Evidence-based Policies key for Youth Development in the PacificJun 22, 2016
Nadi, Fiji: With the enactment of the Sustainable Development Goals now underway, it is crucial for policy makers and young people from across the Pacific to discuss development issues that affect their lives, and how to better incorporate these issues that will have an impact on youth development in the Pacific.
In a recent ‘Evidence-based Policies for Youth Development in the Pacific’ training organized by the United Nations, the event gave participants an opportunity to strengthen their ability to formulate, monitor and review policies on youths using various methodologies and indicators.
Participants included high level government officials and civil society organisations from Fiji, Tuvalu, Vanuatu, Kiribati, Tonga and Samoa who discussed how national and global youth policies, plans of action and programmes can be supported by existing youth indicators for monitoring socio-economic development of young people.
Fiji’s Minister of Youth and Sports, Honorable Laisenia Bale Tuitubou said in his opening remarks that there continues to exist a need to develop and coordinate partnerships as no single entity can be solely responsible for developing young people.
“Young people in any country, represent the future of that country. They have a vital role to play in the development of the country and this is a duty that they must perform,” said Hon. Tuitubou.
He urged participants to take time to identify ways youths can contribute to national development and assist youths in reaching their potential and their country’s potential.
“To ensure the active participation of your people in national development, they need to be supported and encouraged by their Governments, the private sector, the civil society and most importantly their parents, guardians and communities,” said Hon. Tuitubou.
The workshop is particularly important for the Pacific region where youth represents approximately 20% of the total population but are finding it increasingly difficult to secure good educational opportunities or decent work after completing their education.
With today’s generation of young people being the largest the world has ever known, it is important that within the 2030 Sustainable Development Agenda, no one is left behind or is excluded from development discourse and practice.
United Nations Resident Coordinator, Ms. Osnat Lubrani shared the importance of ensuring that young women and young men as a key demographic are supported as partners and agents of change.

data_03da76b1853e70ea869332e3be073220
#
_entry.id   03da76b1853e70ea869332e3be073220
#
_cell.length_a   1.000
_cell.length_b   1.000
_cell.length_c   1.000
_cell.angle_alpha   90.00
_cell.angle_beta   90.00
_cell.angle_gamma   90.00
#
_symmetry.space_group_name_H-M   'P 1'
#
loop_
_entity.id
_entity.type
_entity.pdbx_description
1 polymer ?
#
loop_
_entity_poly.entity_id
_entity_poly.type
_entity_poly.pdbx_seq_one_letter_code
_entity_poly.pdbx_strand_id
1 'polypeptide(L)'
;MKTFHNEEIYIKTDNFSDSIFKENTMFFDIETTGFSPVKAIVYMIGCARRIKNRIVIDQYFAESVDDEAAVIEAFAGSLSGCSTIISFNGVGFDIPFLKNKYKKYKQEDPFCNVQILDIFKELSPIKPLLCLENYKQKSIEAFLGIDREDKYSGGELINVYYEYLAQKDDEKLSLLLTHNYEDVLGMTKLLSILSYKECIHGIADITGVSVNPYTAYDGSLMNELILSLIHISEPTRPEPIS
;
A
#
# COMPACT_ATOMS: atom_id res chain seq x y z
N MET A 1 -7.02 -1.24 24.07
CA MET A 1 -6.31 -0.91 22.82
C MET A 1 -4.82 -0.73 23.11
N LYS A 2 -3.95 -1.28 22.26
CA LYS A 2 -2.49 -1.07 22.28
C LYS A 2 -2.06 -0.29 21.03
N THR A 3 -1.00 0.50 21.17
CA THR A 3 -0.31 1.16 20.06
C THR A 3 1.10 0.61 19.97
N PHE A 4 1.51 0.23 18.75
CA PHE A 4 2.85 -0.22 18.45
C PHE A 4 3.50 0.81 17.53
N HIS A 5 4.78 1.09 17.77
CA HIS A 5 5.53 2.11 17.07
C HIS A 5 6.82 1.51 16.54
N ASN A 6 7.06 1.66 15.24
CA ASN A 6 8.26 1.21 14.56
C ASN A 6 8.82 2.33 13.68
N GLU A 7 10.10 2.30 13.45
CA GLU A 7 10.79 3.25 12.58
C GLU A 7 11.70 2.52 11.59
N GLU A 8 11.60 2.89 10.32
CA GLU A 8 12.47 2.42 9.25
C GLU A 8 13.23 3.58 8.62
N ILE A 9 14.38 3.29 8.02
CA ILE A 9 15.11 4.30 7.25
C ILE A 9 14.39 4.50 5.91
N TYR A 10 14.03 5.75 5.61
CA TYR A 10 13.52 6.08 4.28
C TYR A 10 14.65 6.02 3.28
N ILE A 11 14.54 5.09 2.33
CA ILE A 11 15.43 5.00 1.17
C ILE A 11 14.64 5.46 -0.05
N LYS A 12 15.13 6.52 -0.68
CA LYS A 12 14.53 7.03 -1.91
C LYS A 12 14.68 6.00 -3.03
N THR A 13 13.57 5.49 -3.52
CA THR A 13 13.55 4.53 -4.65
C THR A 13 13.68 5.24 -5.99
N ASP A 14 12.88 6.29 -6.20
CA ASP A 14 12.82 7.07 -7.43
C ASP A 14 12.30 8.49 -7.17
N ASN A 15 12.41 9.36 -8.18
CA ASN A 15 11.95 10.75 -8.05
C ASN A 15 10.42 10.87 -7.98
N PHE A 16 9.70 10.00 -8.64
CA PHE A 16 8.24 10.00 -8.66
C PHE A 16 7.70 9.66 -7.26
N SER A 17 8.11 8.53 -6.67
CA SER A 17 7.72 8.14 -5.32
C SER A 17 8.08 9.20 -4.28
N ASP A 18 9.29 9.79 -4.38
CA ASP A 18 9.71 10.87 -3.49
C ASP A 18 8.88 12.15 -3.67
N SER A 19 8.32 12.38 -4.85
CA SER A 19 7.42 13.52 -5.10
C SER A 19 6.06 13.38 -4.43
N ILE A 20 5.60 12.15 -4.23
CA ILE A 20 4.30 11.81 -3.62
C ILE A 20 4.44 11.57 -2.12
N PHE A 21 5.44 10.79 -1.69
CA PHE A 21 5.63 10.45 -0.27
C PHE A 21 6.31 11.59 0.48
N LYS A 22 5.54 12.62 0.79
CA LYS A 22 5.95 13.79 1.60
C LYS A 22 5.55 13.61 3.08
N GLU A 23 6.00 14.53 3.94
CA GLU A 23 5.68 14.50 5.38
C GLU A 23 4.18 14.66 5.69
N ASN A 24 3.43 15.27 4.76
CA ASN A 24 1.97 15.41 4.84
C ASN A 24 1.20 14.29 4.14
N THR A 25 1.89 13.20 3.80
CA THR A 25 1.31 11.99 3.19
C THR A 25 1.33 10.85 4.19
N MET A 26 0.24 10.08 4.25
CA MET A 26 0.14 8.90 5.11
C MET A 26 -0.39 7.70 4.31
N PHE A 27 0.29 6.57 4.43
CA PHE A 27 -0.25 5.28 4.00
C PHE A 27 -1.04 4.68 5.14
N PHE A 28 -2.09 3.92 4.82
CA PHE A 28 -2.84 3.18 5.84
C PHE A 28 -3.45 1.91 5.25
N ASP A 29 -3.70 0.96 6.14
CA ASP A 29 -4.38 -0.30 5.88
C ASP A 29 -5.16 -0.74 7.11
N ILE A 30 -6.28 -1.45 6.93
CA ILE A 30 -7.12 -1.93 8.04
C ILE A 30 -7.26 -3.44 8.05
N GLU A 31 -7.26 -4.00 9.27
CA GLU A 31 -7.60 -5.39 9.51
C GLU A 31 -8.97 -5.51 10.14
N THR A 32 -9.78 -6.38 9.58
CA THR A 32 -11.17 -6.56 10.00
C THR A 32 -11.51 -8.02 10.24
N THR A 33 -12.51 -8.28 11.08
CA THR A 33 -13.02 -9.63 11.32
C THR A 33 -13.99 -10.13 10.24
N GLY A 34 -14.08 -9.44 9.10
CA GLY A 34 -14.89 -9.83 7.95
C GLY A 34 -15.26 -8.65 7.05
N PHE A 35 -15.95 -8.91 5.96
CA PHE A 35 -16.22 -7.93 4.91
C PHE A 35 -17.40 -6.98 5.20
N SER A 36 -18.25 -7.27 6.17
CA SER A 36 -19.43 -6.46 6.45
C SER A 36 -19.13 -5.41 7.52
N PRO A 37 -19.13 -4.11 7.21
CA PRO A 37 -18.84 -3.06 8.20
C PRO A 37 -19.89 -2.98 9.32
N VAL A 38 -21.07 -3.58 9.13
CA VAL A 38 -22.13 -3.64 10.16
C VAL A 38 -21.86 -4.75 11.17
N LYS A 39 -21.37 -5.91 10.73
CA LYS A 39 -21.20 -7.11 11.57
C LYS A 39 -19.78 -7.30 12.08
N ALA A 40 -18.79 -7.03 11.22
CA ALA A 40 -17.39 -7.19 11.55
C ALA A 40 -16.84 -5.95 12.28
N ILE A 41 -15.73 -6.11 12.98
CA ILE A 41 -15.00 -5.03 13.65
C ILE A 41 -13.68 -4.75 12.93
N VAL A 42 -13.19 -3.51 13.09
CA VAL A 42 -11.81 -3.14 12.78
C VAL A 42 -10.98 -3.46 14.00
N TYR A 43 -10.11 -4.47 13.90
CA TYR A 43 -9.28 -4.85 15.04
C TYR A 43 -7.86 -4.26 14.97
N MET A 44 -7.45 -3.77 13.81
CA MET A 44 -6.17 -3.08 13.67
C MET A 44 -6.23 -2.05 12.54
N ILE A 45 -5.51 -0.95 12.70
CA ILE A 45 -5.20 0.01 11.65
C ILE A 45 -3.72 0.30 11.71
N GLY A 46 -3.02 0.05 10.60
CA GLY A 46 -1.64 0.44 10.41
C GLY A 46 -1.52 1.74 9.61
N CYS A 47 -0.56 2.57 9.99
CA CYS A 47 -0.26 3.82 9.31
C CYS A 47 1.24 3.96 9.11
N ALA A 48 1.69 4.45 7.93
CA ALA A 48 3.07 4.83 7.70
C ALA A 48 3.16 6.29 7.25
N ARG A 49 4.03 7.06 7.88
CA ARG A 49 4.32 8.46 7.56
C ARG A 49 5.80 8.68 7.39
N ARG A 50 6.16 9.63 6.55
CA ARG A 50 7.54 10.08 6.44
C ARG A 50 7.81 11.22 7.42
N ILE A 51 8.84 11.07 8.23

“Young people’s participation in this workshop is a key step in fostering greater youth participation and engagement in national and regional development processes, but also in ensuring that we respond to their unique challenges in order to improve their quality of life,” said Ms. Lubrani.
“2016 presents us with an opportunity to agree on measures required to reduce poverty, inequalities and exclusion within the Pacific region, in order to advance sustainable human development. With this in mind, I encourage you as youth development practitioners to be bold and pragmatic in your thinking about how the national, sub-regional and regional 2030 Sustainable Development Agenda can be more inclusive, truly participatory and people centered and addresses the needs of one of the most marginalized and vulnerable populations in this region – youth.
“Working together, I am confident that we can help ensure that the SDGs are a big opportunity for the region’s young people and that they are able to be fully engaged in shaping a more equitable, and sustainable future for us all.”
The three-day workshop, which was attended by 70 participants was held in Nadi from the 13th to the 15th of June, was organized by the UN Programme on Youth within the United Nations Department of Economic and Social Affairs in partnership with the Commonwealth Secretariat, UN-Habitat, the United Nations Educational, Scientific and Cultural Organization, the United Nations Development Programme (UNDP), United Nations Population Fund (UNFPA),United Nations Volunteers (UNV), International Labour Organisation (ILO), the Pacific Community (SPC) and the Pacific Youth Council.Contact information
Emily Moli, UNDP Knowledge Communications Analyst, firstname.lastname@example.org; tel: (679) 3227 504; mobile: (679) 719 1112